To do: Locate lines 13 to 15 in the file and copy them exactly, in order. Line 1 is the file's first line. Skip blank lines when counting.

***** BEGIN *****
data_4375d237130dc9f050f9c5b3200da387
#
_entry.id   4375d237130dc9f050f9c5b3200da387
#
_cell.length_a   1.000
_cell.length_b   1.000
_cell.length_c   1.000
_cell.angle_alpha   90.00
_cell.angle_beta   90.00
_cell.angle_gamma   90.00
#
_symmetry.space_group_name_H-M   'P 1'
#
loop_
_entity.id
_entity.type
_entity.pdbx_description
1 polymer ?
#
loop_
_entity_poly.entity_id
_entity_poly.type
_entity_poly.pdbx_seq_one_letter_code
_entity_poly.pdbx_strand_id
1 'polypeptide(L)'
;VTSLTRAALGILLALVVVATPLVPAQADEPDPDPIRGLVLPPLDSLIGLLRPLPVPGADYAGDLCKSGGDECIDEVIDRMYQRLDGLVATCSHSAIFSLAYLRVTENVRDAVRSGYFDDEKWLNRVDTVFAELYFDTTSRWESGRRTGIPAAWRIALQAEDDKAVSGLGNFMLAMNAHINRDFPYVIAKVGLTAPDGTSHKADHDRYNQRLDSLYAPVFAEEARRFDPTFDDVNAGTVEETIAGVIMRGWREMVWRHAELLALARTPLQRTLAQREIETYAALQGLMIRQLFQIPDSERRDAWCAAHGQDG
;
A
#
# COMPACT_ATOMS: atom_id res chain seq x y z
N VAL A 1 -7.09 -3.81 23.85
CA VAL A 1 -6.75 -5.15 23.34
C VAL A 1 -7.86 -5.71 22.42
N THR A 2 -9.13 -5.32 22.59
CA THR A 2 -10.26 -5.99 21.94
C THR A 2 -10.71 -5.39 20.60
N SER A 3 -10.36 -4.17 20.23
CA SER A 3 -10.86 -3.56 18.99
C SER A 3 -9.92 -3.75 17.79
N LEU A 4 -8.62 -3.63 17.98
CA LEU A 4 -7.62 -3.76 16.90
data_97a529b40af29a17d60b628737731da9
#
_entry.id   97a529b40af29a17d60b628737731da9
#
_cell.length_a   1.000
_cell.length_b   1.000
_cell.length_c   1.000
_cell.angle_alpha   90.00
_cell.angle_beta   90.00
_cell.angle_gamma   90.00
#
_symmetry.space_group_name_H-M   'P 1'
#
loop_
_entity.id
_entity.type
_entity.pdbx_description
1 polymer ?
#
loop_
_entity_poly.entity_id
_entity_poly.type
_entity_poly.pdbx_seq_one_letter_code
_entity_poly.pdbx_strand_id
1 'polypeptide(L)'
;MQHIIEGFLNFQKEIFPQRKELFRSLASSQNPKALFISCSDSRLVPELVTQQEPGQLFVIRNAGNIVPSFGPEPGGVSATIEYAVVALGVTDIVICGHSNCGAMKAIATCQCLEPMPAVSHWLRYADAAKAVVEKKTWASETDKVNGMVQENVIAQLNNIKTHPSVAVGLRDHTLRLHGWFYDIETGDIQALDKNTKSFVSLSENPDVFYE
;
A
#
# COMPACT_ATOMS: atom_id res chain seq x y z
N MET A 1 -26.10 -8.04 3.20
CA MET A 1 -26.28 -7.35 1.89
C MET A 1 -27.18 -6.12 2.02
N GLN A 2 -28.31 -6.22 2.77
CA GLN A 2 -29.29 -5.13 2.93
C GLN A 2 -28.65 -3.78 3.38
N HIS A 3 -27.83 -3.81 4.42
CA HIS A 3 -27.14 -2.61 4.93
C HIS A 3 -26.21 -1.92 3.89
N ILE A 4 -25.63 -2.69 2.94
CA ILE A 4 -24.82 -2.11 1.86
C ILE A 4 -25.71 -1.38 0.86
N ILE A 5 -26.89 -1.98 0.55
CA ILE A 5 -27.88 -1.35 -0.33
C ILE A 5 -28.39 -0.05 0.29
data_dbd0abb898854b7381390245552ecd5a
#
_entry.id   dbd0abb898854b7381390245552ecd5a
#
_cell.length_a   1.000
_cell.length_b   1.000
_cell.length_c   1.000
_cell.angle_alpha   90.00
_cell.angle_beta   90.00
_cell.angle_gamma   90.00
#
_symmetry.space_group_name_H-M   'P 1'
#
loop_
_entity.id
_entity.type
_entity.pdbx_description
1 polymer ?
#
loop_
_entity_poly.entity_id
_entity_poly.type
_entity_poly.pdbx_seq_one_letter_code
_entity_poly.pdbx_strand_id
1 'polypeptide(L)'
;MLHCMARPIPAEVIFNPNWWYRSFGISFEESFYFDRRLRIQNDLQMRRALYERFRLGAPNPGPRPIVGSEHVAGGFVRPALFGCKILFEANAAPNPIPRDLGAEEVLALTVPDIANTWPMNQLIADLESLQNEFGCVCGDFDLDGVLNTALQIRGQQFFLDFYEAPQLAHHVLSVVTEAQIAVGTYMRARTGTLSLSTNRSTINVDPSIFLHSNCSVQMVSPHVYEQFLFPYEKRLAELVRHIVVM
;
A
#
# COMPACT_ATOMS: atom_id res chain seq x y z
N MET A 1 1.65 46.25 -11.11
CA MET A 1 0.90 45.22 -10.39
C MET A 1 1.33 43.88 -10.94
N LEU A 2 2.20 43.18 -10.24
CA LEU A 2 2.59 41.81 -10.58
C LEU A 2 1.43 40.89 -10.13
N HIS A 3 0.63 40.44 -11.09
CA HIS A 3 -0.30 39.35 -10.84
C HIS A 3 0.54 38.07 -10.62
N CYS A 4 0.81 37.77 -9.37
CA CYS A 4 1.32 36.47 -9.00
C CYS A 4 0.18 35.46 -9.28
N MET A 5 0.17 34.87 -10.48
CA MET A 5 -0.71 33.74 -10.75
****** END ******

#
loop_
_entity.id